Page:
*Bristol. Port town in southwestern England, where the down-on-his-luck, good-natured Lemuel Gulliver begins his travels. A solid English citizen, Gulliver represents England’s optimistic, rationalistic, and scientific philosophies, which Swift abhorred. A Church of England cleric, Swift maintained that England should look back to the ancient Greeks and Romans and to the Christian Church teachings for guidance and inspiration.
Lilliput (leel-lee-pewt). Island southwest of Sumatra that is the first strange land Gulliver visits after his first ship, the Antelope, is wrecked on its coast. Lilliput is Swift’s satirical representation of the pettiness and small-mindedness inherent in church and state; its inhabitants are barely six inches tall, and features of its landscape are correspondingly tiny. Because of his immense size relative to the Lilliputians, Gulliver feels like a king and becomes an important court minister. In the manner of England’s opposing political parties, two factions of Lilliputians—the Whigs and the Tories—govern the island’s capital city of Mildeno. Despite Gulliver’s enormous size, and his ability to see everything, his shortcomings and his inability to view human nature properly become clear. While attempting to explain England’s politics to the ruler of both Lilliput (and later Blefescu) Gulliver voices Swift’s hatred for humanity in general and England’s Whig Party in particular.
Blefescu (bleh-feh-skew). Island empire that is Lilliput’s northern neighbor and archenemy; its inhabitants, like Lilliput’s, are six inches tall. While Lilliput represents eighteenth century England, Blefescu represents eighteenth century France, England’s traditional enemy. By the eighteenth century, both England and France had been fighting wars on and off for centuries for both political and religious reasons. Reminiscent of the channel that separates England from France, a channel eight hundred yards wide separates Lilliput from Blefescu. Gulliver wades across this channel, captures Blefescu’s entire fleet of warships, and delivers them to Lilliput. He comes to understand the cruelty of the Lilliputians only after they begin using him as a war machine against Blefescu.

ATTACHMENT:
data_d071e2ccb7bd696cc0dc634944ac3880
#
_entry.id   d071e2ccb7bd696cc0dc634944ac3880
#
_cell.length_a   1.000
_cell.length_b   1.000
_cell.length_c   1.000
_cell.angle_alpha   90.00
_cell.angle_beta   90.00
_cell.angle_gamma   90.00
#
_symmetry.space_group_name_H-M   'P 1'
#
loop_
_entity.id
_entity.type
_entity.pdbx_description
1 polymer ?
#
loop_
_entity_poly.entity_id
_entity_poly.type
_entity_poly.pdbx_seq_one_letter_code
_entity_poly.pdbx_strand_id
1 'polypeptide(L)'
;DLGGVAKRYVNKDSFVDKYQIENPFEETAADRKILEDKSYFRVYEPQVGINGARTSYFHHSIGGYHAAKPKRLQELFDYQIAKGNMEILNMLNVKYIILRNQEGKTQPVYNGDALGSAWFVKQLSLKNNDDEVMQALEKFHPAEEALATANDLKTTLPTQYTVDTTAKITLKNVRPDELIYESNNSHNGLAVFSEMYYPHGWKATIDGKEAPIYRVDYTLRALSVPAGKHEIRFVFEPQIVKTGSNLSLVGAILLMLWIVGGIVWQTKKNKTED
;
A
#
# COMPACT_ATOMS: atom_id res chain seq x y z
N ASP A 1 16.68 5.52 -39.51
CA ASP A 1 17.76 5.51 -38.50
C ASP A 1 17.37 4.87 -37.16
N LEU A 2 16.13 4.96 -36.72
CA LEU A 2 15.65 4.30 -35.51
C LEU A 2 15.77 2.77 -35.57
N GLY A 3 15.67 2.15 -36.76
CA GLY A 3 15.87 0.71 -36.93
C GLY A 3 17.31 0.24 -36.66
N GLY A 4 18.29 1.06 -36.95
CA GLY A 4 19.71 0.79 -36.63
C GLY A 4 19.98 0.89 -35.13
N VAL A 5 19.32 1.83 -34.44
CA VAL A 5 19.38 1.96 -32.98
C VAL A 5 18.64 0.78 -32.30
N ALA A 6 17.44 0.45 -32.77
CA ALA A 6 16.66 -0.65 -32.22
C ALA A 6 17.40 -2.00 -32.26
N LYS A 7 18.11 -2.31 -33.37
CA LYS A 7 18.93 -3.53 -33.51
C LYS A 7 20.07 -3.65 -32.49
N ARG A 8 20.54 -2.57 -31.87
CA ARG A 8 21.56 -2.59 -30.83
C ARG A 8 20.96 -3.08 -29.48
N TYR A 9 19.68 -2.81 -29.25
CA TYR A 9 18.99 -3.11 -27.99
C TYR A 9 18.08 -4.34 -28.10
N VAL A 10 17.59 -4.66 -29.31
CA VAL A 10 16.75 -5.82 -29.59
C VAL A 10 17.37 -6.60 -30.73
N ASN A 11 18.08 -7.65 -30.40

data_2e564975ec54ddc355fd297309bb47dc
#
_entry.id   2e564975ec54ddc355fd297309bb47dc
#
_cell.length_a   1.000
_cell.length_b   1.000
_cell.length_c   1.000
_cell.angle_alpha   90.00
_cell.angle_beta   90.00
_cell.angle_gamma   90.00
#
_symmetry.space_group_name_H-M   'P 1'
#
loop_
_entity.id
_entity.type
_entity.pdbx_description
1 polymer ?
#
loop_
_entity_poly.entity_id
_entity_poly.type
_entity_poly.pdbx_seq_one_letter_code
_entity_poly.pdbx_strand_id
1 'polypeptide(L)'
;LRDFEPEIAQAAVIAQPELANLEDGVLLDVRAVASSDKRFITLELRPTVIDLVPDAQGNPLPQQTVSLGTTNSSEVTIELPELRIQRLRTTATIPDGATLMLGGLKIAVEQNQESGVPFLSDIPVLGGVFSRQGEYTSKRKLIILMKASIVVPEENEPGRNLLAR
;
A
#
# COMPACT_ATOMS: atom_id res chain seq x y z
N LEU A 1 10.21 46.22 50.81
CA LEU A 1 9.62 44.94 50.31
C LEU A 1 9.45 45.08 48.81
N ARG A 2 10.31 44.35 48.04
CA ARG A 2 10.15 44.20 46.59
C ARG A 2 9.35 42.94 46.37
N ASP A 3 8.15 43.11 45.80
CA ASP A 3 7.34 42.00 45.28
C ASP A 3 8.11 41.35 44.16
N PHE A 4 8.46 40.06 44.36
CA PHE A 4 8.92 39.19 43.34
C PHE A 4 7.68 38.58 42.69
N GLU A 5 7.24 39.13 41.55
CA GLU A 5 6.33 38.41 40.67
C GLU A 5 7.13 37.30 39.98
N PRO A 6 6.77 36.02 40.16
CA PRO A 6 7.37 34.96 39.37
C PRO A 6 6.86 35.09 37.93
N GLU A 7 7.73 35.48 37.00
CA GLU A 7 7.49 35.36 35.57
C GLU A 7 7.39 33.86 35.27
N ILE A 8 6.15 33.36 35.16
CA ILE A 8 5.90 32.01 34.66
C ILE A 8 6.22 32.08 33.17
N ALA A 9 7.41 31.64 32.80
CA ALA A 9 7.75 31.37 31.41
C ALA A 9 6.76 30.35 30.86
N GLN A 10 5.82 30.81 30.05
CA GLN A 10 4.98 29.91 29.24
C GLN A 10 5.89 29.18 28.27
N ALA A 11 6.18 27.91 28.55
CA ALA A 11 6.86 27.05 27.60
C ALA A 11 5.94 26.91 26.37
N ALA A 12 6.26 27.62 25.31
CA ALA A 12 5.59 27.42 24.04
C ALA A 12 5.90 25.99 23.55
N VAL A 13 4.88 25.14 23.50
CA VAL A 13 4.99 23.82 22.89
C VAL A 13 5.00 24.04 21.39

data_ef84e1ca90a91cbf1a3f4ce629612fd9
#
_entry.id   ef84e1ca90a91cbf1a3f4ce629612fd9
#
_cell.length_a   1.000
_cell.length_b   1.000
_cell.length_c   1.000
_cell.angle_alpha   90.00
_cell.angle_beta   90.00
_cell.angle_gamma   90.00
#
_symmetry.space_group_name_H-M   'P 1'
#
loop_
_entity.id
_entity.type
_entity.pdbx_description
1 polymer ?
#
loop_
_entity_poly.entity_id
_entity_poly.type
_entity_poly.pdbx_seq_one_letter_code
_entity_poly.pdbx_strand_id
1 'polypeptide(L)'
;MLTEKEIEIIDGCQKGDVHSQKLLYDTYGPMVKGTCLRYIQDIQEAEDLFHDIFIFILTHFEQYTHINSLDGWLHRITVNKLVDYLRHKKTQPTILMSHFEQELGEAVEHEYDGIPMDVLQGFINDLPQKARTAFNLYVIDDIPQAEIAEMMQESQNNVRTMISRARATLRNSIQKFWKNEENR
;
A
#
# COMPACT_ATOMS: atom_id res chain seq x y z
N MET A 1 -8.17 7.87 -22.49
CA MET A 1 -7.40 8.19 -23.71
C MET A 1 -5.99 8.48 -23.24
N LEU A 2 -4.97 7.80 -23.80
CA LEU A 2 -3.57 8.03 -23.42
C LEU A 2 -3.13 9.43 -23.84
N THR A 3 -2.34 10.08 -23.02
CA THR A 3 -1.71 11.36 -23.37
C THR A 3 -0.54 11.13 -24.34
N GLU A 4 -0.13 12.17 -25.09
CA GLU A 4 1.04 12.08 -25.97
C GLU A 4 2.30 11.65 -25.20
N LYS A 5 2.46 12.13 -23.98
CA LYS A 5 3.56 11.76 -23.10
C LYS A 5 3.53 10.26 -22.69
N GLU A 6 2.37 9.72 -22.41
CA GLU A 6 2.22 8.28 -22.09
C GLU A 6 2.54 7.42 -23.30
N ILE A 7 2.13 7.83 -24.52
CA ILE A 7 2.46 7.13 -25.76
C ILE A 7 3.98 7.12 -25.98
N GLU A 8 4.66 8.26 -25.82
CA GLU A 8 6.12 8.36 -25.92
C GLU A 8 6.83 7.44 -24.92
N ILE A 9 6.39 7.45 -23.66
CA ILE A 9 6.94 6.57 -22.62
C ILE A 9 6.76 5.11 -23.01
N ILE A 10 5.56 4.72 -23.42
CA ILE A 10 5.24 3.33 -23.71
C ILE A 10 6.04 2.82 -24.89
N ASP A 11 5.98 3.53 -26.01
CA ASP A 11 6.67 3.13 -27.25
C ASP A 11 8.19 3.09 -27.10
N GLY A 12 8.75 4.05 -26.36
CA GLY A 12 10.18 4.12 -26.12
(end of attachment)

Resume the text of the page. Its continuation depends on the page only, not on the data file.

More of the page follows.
Brobdingnag (brohb-deeng-nag). Long peninsula off California in the North Pacific that is the second strange land visited by Gulliver. In book 2 he continues his satire on Enlightenment ideals and English society in Brobdingnag, a land that accentuates human grossness because of the inhabitants’ stupendous size. After a short return to England, Gulliver boards the ship Adventure bound for India, but it is blown off course and winds up on Brobdingnag, whose people are twelve times larger than ordinary human beings. Rats are the size of lions and eat grain that grows forty feet high. Gulliver becomes a sort of pet to the giant queen. Through their dialogues, Gulliver begins to see the foolhardiness of the English court and England in general which Brobdingnag represents.
Laputa (lah-pew-tah). Circular-shaped floating island about ten thousand acres in area that hovers over the terrestrial island of Balnibari; also called the Flying Island by Gulliver. His experience in this land makes obvious just how dangerous are his rationalistic, scientific, and progressive views. On another of his ocean voyages, pirates from a Chinese vessel attack his ship and place him on a rocky island, from which intellectuals who inhabit Laputa rescue him. In their free-floating domain, these scholars literally have their heads in the clouds and do not stand on solid ground.
Balnibari (bal-nee-BAR-ee). Island between Japan and California in the North Pacific over which Laputa floats. It is ruled by an absent-minded king who endorses impractical projects put forth by his Grand Academy.
Glubbdubdrib (glahb-DUHB-drehb). Also known as the Island of Sorcerers, a small island, about fifteen hundred miles...
(The entire section is 2,845 words.)